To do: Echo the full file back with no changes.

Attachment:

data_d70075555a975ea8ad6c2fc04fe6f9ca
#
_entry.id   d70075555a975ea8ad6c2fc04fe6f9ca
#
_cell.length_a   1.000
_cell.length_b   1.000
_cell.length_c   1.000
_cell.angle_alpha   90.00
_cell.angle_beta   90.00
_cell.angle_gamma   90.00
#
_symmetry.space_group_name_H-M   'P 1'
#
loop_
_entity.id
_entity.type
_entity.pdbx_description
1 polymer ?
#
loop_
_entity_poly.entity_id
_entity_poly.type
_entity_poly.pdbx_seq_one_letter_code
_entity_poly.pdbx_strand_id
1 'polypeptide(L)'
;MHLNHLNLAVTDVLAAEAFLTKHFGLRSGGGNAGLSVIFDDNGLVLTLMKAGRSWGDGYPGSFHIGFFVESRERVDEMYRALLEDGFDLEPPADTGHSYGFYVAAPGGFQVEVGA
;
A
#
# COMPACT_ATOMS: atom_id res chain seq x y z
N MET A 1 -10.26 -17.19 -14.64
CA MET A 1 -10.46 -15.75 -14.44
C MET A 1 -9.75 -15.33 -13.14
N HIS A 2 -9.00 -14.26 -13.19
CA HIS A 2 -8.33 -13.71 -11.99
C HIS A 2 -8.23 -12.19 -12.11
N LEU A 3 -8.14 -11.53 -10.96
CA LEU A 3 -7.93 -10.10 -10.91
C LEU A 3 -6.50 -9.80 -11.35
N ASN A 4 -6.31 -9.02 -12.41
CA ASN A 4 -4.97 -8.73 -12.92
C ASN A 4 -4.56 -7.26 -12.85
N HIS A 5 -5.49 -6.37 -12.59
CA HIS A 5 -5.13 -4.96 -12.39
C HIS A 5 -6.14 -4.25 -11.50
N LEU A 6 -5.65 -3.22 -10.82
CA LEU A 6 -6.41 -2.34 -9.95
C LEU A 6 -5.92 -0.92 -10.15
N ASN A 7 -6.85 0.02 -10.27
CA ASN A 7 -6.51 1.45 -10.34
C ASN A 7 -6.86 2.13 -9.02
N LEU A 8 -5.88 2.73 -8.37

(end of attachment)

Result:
data_d70075555a975ea8ad6c2fc04fe6f9ca
#
_entry.id   d70075555a975ea8ad6c2fc04fe6f9ca
#
_cell.length_a   1.000
_cell.length_b   1.000
_cell.length_c   1.000
_cell.angle_alpha   90.00
_cell.angle_beta   90.00
_cell.angle_gamma   90.00
#
_symmetry.space_group_name_H-M   'P 1'
#
loop_
_entity.id
_entity.type
_entity.pdbx_description
1 polymer ?
#
loop_
_entity_poly.entity_id
_entity_poly.type
_entity_poly.pdbx_seq_one_letter_code
_entity_poly.pdbx_strand_id
1 'polypeptide(L)'
;MHLNHLNLAVTDVLAAEAFLTKHFGLRSGGGNAGLSVIFDDNGLVLTLMKAGRSWGDGYPGSFHIGFFVESRERVDEMYRALLEDGFDLEPPADTGHSYGFYVAAPGGFQVEVGA
;
A
#
# COMPACT_ATOMS: atom_id res chain seq x y z
N MET A 1 -10.26 -17.19 -14.64
CA MET A 1 -10.46 -15.75 -14.44
C MET A 1 -9.75 -15.33 -13.14
N HIS A 2 -9.00 -14.26 -13.19
CA HIS A 2 -8.33 -13.71 -11.99
C HIS A 2 -8.23 -12.19 -12.11
N LEU A 3 -8.14 -11.53 -10.96
CA LEU A 3 -7.93 -10.10 -10.91
C LEU A 3 -6.50 -9.80 -11.35
N ASN A 4 -6.31 -9.02 -12.41
CA ASN A 4 -4.97 -8.73 -12.92
C ASN A 4 -4.56 -7.26 -12.85
N HIS A 5 -5.49 -6.37 -12.59
CA HIS A 5 -5.13 -4.96 -12.39
C HIS A 5 -6.14 -4.25 -11.50
N LEU A 6 -5.65 -3.22 -10.82
CA LEU A 6 -6.41 -2.34 -9.95
C LEU A 6 -5.92 -0.92 -10.15
N ASN A 7 -6.85 0.02 -10.27
CA ASN A 7 -6.51 1.45 -10.34
C ASN A 7 -6.86 2.13 -9.02
N LEU A 8 -5.88 2.73 -8.37